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International Monetary Fund. Western Hemisphere Dept.
This paper discusses Haiti’s Request for Disbursement Under the Rapid Credit Facility (RCF). The Haitian authorities are requesting emergency financial assistance under the IMF’s RCF to address the urgent balance of payments and fiscal needs associated with the rehabilitation and reconstruction efforts. The authorities are also seeking grants and additional concessional financing from multilateral and bilateral donors to cover the remaining financing needs stemming from the emergency humanitarian and reconstruction efforts. It is anticipated that the assistance provided by the IMF under the RCF will play an important catalytic role in facilitating the provision of these resources to Haiti.
International Monetary Fund. Western Hemisphere Dept.
EXECUTIVE SUMMARY This is the final review under the Extended Credit Facility (ECF) arrangement. The program contributed to maintaining macroeconomic stability, and there was progress on structural reforms. The authorities intend to request a successor arrangement under the ECF. A new finance minister was appointed in April; uncertainly remains on the timing of elections. Preliminary data suggest that GDP in FY2014 grew by 3.5–4 percent, while inflation increased slightly to about 5 percent. An increase in fuel prices (in October) should result in fiscal savings of at least 1 percent of GDP during FY2015. The March performance criterion on net international reserves (NIR) was met, but although the deficit was lower than projected, the performance criterion on net central bank credit to the central government was missed. Downside risks are significant and include a pull-back of Venezuela-related flows, a resumption of political tensions, and vulnerability to weather events. A total of SDR 1.638 million will become available upon completion of this review, bringing total disbursements under the ECF to SDR 40.950 million. Key Policy Recommendations: • The policy mix, in particular the adjustment going forward, should come from a lower fiscal deficit rather than from a tighter monetary policy. The FY2015 fiscal deficit should be reduced to mitigate financing risks as part of a medium-term plan to restore fiscal sustainability. • The central bank should let the exchange rate adjust more to market pressures. Intervention should be parsimonious, geared at avoiding excess volatility and disorderly movements in the exchange rate; it should be guided by fundamentals in the medium term. • Progress on structural reforms (including on the energy sector and on public financial management) should catalyze more donor support and is essential for supporting growth. A possible new ECF arrangement would entrench macroeconomic stability and promote policies to generate sustained GDP growth.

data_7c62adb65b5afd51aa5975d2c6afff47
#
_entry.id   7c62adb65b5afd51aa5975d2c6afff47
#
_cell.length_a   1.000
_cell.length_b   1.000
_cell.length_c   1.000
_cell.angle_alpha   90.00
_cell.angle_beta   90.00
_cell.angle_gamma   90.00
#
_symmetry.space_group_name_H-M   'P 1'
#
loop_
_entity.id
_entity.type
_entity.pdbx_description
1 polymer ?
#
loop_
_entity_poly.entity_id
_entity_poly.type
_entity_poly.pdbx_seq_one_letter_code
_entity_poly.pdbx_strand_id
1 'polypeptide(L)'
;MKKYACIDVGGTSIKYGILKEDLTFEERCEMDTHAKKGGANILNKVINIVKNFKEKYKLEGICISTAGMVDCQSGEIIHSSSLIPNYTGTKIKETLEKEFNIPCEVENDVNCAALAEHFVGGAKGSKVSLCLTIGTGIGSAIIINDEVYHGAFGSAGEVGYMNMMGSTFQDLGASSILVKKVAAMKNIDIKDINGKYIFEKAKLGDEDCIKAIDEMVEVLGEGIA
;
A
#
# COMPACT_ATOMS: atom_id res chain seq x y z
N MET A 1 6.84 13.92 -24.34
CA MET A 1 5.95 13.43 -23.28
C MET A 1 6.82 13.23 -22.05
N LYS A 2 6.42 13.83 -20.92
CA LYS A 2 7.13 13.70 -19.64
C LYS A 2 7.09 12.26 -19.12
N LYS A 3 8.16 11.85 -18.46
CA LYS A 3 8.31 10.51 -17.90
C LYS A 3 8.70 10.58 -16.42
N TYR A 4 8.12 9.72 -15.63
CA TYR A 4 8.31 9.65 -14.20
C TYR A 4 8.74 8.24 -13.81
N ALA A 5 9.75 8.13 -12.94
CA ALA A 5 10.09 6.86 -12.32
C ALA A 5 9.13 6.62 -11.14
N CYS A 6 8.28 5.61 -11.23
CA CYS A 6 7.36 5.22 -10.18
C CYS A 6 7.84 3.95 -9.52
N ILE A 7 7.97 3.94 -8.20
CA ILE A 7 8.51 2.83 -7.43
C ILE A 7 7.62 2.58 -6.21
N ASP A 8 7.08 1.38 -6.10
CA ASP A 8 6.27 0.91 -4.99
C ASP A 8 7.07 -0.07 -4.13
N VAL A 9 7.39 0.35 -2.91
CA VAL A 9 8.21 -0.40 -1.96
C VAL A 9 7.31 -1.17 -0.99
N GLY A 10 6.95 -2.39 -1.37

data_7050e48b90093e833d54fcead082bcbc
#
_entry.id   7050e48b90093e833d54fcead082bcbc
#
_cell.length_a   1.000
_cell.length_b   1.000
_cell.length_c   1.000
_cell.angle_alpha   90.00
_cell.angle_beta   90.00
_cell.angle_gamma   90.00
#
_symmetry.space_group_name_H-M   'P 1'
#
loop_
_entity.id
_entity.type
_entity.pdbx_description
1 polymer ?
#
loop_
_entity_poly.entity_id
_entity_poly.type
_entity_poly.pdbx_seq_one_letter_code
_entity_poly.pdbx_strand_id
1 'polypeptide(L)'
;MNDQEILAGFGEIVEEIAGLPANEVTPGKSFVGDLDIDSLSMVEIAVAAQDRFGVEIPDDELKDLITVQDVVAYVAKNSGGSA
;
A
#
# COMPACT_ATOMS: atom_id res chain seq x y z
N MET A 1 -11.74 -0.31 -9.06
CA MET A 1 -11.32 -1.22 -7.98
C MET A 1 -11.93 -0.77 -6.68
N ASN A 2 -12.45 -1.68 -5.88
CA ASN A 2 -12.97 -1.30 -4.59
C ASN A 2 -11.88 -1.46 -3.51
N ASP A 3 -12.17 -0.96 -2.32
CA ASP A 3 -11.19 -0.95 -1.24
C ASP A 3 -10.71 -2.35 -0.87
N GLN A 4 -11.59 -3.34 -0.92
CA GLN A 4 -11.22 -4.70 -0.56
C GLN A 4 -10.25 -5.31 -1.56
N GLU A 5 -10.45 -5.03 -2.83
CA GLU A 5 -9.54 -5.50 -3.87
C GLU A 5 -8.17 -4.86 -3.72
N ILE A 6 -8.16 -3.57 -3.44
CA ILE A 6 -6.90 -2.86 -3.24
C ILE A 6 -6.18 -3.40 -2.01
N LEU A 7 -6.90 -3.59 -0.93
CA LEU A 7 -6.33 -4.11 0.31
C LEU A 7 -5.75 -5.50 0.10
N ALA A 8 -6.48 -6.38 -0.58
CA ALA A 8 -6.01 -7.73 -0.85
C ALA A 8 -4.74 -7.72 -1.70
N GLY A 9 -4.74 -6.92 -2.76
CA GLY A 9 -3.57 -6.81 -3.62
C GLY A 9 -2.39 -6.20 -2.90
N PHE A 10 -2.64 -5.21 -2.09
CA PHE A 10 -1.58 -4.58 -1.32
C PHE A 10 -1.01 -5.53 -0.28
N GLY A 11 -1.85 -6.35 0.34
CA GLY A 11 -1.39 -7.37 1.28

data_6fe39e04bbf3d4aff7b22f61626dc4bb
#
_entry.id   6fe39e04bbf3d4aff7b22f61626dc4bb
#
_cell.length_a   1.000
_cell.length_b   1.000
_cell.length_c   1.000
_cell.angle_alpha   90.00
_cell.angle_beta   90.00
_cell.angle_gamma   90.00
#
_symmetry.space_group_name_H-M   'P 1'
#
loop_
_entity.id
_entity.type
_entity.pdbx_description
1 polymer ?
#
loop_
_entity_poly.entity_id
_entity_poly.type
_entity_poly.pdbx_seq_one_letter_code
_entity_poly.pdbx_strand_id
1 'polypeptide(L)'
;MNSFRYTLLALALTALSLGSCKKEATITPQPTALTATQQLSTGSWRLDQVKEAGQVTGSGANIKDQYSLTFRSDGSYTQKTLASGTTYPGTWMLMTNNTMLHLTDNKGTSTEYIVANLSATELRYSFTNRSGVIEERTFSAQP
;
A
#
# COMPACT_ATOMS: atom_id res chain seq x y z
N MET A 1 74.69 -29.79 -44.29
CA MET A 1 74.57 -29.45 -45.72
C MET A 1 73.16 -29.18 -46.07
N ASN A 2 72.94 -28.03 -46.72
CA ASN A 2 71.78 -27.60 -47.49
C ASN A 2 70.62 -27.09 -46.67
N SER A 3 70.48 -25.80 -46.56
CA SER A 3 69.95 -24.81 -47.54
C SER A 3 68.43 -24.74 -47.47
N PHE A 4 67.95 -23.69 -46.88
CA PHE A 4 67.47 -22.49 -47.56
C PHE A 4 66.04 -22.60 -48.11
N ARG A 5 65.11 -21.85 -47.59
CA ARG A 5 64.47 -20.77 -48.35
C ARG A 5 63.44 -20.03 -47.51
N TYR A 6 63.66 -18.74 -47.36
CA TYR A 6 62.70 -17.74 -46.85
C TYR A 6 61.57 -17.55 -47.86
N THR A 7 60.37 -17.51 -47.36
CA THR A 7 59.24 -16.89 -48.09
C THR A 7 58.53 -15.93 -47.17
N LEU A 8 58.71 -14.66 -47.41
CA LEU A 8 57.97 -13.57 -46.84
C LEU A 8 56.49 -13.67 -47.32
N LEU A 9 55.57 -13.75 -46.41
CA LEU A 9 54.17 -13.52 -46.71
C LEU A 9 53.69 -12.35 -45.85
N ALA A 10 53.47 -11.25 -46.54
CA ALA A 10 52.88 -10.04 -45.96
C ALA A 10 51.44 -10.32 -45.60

International Monetary Fund. Western Hemisphere Dept.
This Seventh Review Under the Extended Credit Facility of Haiti focuses on economic activity that continued to advance in FY2013, despite negative weather events early in the fiscal year. The fiscal deficit increased to 6.7 percent of GDP in FY2013 owing to a gasoline price freeze that dented revenues and on transfers to the electricity sector. The evolution of monetary aggregates reflected government policies and some dedollarization, while the banking system remained well capitalized and profitable. The macroeconomic outlook and the conditions for policy implementation are subject to a number of downside risks.
International Monetary Fund. Western Hemisphere Dept.